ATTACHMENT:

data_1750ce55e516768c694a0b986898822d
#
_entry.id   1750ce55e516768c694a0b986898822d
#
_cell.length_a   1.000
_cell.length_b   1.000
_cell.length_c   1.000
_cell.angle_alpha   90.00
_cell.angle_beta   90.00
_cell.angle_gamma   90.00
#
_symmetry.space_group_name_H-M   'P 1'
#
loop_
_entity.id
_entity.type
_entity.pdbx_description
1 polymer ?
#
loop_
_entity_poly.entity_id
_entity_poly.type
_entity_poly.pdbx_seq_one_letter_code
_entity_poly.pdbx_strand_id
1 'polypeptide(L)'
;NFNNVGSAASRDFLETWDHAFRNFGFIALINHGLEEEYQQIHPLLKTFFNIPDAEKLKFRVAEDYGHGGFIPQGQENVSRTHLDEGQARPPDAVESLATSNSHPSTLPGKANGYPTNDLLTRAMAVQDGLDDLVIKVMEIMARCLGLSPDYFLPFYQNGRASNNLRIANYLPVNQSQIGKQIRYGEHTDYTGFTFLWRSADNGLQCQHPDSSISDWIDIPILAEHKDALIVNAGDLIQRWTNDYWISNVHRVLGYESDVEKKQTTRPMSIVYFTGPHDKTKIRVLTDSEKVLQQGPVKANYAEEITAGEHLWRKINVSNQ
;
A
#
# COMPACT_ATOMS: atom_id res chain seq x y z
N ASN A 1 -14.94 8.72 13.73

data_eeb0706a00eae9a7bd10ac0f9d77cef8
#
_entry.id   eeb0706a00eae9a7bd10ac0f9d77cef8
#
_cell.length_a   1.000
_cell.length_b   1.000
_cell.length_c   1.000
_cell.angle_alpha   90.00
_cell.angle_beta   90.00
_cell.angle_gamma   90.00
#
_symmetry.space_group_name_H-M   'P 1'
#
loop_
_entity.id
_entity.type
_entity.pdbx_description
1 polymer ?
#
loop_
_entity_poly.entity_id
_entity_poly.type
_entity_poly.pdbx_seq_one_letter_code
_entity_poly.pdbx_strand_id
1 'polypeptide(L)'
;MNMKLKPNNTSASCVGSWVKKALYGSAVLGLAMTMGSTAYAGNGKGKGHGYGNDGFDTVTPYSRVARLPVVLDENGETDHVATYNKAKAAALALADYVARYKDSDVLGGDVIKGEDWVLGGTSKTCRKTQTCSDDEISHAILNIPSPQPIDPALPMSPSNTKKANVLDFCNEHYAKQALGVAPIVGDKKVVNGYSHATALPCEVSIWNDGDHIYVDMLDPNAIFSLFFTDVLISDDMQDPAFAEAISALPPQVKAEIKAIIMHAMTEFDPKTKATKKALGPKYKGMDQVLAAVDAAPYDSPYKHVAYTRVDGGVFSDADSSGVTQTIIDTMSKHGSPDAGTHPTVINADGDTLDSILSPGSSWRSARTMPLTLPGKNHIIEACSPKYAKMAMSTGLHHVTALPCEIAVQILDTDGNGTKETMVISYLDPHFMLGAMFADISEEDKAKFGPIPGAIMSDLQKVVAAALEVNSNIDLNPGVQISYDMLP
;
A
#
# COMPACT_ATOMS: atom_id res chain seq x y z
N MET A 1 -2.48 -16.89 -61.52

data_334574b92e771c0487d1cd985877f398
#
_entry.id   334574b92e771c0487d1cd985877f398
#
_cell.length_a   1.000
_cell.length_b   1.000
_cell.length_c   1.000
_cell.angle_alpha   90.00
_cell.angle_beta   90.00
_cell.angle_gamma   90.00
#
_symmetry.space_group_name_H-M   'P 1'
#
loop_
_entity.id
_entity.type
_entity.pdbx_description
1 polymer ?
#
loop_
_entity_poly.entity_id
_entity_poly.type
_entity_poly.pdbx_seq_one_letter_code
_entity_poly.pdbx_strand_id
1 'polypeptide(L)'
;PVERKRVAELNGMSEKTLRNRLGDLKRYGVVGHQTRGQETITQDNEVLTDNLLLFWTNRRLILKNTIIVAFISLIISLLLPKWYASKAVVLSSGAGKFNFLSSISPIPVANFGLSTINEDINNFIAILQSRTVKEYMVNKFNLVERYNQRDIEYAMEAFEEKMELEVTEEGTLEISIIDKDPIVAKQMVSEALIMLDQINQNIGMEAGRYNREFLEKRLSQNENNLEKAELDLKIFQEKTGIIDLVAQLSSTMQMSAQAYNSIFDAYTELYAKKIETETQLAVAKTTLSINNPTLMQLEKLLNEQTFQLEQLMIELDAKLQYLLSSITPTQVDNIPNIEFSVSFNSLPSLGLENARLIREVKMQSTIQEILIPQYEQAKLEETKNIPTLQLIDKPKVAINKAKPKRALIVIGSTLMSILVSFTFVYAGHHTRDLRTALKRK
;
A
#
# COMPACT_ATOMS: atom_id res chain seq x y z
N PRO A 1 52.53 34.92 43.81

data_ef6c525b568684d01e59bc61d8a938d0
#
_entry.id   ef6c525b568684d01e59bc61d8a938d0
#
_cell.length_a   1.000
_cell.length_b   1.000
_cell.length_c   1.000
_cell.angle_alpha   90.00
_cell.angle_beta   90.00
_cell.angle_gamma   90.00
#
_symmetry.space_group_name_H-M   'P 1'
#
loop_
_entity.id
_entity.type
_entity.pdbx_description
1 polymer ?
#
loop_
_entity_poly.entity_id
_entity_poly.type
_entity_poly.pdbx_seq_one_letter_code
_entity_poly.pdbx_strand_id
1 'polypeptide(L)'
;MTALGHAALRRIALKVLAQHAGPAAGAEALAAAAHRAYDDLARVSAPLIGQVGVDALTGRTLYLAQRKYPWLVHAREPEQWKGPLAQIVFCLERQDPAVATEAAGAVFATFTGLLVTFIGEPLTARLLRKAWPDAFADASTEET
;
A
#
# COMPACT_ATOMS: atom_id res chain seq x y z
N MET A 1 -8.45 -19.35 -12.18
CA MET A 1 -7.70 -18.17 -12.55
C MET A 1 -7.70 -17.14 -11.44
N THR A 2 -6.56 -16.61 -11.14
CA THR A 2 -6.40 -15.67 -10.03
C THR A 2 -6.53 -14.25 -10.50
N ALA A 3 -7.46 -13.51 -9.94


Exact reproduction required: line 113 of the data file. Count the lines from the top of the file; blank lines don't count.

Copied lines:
loop_